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    #1

    The past is a foreign country

    The past is a foreign country: they do things differently there.
    What is imply with "the past" word?

  1. euncu's Avatar
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    #2

    Re: The past is a foreign country

    ***neither a teacher nor a native-speaker***

    Maybe the speaker is on a ship, and the ship has just passed by (or moved past) the shores of a country.


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    #3

    Re: The past is a foreign country

    Thank you but he is not on a ship. He is at home and he remembers old days.

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    #4

    Re: The past is a foreign country

    Quote Originally Posted by gemini View Post
    they do things differently there.
    Quote Originally Posted by gemini View Post
    Thank you but he is not on a ship. He is at home and he remembers old days.
    I had ruled out that option because the speaker wasn't saying "They did things..." or "They used to do...".

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    #5

    Re: The past is a foreign country

    He is using a metaphor. The changes between how things were done then and how things are done now have made things as different as if it were two lands of different cultures instead of the same land with changing times.
    I'm not a teacher, but I write for a living. Please don't ask me about 2nd conditionals, but I'm a safe bet for what reads well in (American) English.

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    #6

    Re: The past is a foreign country

    Quote Originally Posted by Barb_D View Post
    He is using a metaphor. The changes between how things were done then and how things are done now are as different as if it were two lands of different cultures.
    Since there is no ship, switching to the first possible explanation makes sence. If I had heard only the first part, that is, The past is a foreign country, I definitely would have thought similar to what you said. But the second part was, as I said on my previous post, what made me change my mind and so I came up with a second explanation.

    I'd be happy if you commented on whether the use of present tense for the second part is correct or not.

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    #7

    Re: The past is a foreign country

    Quote Originally Posted by gemini View Post
    The past is a foreign country: they do things differently there.
    What is imply with "the past" word?
    ********** NOT A TEACHER **********

    Hello, Gemini.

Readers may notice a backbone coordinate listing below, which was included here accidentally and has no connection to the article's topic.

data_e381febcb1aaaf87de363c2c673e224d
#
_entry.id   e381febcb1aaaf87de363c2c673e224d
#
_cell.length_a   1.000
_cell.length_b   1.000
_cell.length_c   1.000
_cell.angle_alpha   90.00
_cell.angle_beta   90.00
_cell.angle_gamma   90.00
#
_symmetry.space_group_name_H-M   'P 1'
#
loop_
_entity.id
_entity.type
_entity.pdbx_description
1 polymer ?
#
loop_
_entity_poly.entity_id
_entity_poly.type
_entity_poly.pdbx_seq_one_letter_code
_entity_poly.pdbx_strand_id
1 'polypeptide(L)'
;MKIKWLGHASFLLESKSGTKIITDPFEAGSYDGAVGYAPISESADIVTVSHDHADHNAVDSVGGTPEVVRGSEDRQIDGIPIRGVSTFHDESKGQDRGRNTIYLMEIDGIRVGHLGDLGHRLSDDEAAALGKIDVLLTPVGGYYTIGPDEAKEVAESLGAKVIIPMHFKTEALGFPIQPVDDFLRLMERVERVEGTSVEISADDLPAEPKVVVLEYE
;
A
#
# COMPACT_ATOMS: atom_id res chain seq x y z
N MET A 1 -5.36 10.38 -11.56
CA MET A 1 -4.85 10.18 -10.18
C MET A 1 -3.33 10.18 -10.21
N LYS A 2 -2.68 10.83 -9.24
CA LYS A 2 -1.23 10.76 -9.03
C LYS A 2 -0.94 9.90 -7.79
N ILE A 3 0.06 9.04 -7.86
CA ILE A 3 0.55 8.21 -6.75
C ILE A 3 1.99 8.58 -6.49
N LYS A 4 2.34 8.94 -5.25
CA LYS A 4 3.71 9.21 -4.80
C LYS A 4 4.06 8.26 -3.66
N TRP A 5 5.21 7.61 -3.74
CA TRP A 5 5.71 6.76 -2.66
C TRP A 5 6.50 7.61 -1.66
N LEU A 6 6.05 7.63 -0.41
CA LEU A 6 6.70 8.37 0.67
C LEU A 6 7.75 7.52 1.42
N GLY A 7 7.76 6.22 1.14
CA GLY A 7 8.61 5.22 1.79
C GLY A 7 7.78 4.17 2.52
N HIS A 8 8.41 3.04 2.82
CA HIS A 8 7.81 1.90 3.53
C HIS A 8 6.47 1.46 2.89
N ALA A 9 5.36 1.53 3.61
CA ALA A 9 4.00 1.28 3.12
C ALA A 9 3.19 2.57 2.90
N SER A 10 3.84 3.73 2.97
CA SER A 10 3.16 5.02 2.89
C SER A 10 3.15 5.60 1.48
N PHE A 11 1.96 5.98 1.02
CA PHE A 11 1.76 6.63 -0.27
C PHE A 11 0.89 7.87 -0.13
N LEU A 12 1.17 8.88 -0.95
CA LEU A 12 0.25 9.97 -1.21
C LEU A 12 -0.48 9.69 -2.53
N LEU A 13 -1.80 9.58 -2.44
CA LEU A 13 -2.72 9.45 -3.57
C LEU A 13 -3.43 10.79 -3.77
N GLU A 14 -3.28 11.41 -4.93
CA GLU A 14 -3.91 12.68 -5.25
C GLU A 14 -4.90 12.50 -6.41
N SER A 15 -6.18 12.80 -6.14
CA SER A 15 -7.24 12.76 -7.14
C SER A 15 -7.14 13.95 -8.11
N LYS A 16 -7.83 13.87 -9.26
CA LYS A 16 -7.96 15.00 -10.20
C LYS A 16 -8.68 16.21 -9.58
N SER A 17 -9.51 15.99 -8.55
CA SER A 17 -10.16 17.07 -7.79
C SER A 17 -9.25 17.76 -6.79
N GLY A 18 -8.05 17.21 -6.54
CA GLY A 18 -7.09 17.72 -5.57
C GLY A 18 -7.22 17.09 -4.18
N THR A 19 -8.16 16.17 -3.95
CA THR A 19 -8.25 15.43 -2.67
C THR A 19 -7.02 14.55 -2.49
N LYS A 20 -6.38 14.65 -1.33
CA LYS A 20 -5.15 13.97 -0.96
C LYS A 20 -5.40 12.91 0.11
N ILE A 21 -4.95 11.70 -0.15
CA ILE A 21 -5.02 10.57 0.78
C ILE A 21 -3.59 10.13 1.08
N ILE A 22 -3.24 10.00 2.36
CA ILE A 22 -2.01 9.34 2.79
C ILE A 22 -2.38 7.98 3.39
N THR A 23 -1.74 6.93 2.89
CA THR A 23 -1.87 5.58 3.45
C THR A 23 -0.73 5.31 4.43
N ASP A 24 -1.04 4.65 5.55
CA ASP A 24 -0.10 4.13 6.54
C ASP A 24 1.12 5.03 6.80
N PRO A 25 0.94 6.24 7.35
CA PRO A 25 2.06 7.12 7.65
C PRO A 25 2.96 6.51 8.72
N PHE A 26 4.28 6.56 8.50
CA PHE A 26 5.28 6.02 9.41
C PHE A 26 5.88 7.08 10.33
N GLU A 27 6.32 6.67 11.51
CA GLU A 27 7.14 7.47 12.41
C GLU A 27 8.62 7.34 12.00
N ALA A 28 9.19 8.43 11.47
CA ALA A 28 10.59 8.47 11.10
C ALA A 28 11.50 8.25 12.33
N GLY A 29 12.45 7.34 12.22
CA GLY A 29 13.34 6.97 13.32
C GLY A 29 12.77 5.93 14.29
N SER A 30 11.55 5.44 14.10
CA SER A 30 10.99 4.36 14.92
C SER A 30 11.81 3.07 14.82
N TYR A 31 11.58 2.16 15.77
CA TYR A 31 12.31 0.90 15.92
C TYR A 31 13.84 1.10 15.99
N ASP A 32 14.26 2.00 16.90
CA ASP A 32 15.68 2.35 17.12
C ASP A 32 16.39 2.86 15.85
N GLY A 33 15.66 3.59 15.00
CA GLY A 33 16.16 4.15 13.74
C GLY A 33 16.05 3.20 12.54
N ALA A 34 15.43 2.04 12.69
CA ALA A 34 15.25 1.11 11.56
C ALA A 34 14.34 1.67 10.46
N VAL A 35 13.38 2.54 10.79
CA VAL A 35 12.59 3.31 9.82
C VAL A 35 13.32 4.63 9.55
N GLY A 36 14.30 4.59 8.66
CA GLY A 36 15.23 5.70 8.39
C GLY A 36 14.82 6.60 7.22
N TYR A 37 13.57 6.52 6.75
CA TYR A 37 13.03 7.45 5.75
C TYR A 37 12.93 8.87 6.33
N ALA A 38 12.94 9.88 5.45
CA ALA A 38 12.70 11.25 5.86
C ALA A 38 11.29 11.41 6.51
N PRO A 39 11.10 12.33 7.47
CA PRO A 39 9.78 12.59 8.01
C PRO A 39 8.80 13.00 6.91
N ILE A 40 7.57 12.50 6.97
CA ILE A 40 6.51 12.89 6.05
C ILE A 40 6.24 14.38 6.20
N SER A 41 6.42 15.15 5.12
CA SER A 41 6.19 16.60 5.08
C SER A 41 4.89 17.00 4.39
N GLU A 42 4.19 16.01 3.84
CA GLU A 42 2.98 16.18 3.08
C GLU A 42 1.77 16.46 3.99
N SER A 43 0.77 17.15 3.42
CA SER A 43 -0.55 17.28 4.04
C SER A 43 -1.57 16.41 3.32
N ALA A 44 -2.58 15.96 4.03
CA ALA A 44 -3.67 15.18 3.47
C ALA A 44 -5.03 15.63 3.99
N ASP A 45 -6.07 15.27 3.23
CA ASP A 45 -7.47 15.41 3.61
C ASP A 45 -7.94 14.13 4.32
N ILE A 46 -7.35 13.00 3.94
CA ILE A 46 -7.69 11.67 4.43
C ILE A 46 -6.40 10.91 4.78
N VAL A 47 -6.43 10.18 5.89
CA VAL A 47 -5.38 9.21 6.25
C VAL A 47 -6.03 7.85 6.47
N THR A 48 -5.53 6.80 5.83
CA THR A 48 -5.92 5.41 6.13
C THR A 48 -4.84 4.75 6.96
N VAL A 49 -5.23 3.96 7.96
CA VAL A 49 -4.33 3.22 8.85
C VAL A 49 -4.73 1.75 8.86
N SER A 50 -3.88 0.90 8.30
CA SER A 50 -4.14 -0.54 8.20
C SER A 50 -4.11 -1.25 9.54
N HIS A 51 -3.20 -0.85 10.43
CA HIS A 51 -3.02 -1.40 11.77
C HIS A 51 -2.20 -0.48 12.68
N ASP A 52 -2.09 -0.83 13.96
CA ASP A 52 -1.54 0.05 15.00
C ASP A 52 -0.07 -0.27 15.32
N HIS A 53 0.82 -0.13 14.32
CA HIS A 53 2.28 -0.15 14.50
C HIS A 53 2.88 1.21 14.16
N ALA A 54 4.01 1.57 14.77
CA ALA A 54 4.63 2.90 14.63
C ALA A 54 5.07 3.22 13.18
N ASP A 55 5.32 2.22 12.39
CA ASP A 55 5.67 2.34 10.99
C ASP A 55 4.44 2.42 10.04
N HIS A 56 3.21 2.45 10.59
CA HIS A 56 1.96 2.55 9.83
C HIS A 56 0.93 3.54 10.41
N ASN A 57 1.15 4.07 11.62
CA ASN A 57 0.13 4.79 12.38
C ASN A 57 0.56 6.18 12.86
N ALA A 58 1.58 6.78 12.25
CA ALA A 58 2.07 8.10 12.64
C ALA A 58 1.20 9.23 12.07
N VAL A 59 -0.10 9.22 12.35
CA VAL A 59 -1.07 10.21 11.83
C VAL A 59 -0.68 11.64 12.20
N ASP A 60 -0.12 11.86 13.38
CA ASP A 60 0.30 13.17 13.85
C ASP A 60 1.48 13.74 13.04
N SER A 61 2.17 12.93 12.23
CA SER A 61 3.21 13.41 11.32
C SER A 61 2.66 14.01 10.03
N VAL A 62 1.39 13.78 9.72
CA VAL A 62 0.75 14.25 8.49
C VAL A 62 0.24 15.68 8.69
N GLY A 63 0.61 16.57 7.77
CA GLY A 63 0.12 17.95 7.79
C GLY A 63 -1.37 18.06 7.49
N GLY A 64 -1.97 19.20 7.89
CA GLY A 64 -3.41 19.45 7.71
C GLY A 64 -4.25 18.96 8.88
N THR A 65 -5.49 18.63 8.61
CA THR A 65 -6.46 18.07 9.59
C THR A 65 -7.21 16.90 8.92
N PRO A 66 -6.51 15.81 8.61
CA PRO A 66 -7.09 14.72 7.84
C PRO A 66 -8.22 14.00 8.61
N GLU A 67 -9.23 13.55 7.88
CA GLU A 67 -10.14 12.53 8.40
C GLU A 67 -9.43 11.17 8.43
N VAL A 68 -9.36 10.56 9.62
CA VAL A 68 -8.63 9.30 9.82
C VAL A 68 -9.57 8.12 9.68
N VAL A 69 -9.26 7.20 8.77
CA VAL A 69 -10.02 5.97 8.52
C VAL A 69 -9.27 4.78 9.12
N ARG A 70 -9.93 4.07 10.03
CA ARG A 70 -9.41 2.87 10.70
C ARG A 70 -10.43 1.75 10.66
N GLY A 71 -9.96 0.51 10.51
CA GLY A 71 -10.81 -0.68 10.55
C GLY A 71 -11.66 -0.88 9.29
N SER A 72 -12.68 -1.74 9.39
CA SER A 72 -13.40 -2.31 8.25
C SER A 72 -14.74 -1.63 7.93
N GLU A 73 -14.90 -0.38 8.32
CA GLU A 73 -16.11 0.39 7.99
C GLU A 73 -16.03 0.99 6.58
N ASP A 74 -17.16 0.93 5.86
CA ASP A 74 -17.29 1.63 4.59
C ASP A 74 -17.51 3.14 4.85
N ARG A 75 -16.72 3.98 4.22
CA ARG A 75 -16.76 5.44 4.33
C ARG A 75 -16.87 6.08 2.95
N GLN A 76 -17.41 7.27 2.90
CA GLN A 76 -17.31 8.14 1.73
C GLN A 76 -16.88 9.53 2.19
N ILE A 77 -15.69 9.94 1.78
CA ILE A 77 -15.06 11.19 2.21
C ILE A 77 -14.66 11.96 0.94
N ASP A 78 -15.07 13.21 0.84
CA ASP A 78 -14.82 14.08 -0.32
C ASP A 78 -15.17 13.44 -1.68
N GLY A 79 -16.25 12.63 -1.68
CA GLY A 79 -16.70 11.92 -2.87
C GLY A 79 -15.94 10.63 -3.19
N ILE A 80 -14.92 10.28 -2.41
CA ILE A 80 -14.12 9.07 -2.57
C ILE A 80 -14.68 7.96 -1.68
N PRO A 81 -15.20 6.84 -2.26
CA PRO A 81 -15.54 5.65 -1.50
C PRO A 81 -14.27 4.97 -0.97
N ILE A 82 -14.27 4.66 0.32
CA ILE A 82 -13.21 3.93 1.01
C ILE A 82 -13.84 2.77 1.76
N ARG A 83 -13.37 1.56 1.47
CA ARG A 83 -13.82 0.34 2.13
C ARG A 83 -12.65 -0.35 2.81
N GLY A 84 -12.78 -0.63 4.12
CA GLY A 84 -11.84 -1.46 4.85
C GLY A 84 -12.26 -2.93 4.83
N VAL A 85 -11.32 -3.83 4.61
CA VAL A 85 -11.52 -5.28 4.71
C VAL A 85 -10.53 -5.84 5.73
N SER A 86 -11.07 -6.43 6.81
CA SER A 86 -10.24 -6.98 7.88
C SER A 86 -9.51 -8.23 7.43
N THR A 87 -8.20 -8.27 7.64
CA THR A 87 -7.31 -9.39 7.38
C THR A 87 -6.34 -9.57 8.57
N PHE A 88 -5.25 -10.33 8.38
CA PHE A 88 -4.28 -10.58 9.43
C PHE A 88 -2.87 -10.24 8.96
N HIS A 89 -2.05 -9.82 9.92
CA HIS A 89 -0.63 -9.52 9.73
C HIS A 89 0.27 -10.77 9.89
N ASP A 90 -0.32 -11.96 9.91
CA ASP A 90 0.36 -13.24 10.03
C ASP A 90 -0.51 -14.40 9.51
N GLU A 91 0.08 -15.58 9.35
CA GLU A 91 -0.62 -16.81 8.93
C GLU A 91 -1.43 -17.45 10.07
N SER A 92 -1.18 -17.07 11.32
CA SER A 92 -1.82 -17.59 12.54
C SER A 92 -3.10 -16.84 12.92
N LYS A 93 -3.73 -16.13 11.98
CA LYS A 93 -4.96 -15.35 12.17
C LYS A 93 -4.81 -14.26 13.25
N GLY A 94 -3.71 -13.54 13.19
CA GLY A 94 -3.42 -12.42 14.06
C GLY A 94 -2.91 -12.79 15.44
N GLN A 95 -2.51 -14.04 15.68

(1) Your quotation means a lot to me.

    (2) I am an old man.

    (3) I was a young man in the 1950's ("the past").

    (4) When I compare the world today (including my own

    country) with the past, I can assure you that the past is

    a foreign (different) country (place). When I return in

    my daydreams to the 1950's, they truly do things

    differently there. The names of places remain the same, but

    how things have changed!!!

    (5) I am guessing that you are a young person. Perhaps in

    the year 2060, you will look at the world (including your own

    country) and sigh: "The past ...."

    Thank you

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    #8

    Re: The past is a foreign country

    euncu, I think the "there" is just continuing the metaphor.
    I'm not a teacher, but I write for a living. Please don't ask me about 2nd conditionals, but I'm a safe bet for what reads well in (American) English.

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    #9

    Re: The past is a foreign country

    Quote Originally Posted by euncu View Post
    I had ruled out that option because the speaker wasn't saying "They did things..." or "They used to do...".
    Quote Originally Posted by Barb_D View Post
    euncu, I think the "there" is just continuing the metaphor.
    My problem wasn't "there" as I stated on my post I quoted above. The tense of "do". If I wasn't clear enough to express what I meant to say on my previous posts, I'll start thinking that English is really not my cup of tea.

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    #10

    Re: The past is a foreign country

    Quote Originally Posted by euncu View Post
    My problem wasn't "there" as I stated on my post I quoted above. The tense of "do". If I wasn't clear enough to express what I meant to say on my previous posts, I'll start thinking that English is really not my cup of tea.
    I think he only used "they do things differently there", instead of "did", because he is likening the past to a foreign country which exists now. Even though, obviously, the past is in the past (!), his metaphor would use the present.

    France is a different country. They do things differently there. This of course, is true now. He is treating the past as if it still exists and uses the present tense accordingly. (Some people, of course, believe that time is not linear and that the past, the present and the future all exist at the same time.)

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